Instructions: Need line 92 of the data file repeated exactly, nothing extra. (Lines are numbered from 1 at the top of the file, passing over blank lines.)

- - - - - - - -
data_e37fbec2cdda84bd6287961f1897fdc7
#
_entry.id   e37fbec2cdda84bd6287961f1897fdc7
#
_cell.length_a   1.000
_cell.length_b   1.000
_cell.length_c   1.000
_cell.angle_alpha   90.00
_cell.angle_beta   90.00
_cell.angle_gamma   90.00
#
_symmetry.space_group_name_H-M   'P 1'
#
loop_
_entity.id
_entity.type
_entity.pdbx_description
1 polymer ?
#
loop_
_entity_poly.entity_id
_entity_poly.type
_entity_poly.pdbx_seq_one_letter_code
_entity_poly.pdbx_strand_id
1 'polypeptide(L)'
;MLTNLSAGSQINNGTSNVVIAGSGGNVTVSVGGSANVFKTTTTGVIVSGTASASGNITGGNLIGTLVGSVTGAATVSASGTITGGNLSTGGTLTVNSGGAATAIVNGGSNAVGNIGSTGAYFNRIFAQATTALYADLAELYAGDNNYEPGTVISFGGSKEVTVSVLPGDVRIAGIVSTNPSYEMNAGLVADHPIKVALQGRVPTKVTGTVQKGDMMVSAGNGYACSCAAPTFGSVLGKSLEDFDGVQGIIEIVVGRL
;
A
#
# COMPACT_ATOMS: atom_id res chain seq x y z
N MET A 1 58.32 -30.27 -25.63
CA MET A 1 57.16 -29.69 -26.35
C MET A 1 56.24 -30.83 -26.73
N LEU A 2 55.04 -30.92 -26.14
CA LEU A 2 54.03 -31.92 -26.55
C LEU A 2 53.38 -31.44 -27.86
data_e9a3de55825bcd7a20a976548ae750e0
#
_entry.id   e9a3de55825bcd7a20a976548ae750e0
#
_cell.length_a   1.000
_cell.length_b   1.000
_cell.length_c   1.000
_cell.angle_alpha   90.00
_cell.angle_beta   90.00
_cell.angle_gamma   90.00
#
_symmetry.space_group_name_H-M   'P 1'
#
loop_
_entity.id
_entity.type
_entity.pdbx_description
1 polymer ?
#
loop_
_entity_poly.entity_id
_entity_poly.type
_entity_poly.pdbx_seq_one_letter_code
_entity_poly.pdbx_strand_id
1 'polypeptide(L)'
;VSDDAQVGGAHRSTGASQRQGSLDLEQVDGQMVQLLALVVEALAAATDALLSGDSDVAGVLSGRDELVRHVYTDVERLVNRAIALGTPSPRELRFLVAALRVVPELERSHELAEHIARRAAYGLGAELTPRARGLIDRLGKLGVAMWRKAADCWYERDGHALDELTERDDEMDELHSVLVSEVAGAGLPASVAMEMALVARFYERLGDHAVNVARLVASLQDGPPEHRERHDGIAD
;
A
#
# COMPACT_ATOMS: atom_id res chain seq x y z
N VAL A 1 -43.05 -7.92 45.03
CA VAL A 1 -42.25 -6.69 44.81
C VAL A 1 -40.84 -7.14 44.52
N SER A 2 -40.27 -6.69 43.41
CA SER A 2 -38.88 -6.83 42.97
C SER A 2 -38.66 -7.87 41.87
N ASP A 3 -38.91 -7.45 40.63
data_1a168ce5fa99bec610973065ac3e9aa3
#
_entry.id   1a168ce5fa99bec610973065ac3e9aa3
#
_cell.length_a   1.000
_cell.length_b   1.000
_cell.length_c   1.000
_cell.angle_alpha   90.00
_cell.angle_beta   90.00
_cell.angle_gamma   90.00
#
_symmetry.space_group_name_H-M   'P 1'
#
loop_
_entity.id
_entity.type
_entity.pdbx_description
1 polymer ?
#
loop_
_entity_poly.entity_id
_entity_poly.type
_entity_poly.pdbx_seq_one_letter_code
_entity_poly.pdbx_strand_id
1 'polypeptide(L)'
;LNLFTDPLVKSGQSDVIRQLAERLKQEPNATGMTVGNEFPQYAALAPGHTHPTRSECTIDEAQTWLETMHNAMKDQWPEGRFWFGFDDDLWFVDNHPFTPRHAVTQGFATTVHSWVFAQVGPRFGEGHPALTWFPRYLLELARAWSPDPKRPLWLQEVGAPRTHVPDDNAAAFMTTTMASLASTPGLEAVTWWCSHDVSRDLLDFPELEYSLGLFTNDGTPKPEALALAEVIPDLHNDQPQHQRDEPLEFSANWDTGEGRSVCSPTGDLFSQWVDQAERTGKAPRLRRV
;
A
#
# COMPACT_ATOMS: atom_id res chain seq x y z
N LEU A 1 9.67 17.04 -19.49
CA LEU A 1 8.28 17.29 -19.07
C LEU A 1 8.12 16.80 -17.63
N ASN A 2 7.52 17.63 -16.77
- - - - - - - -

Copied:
#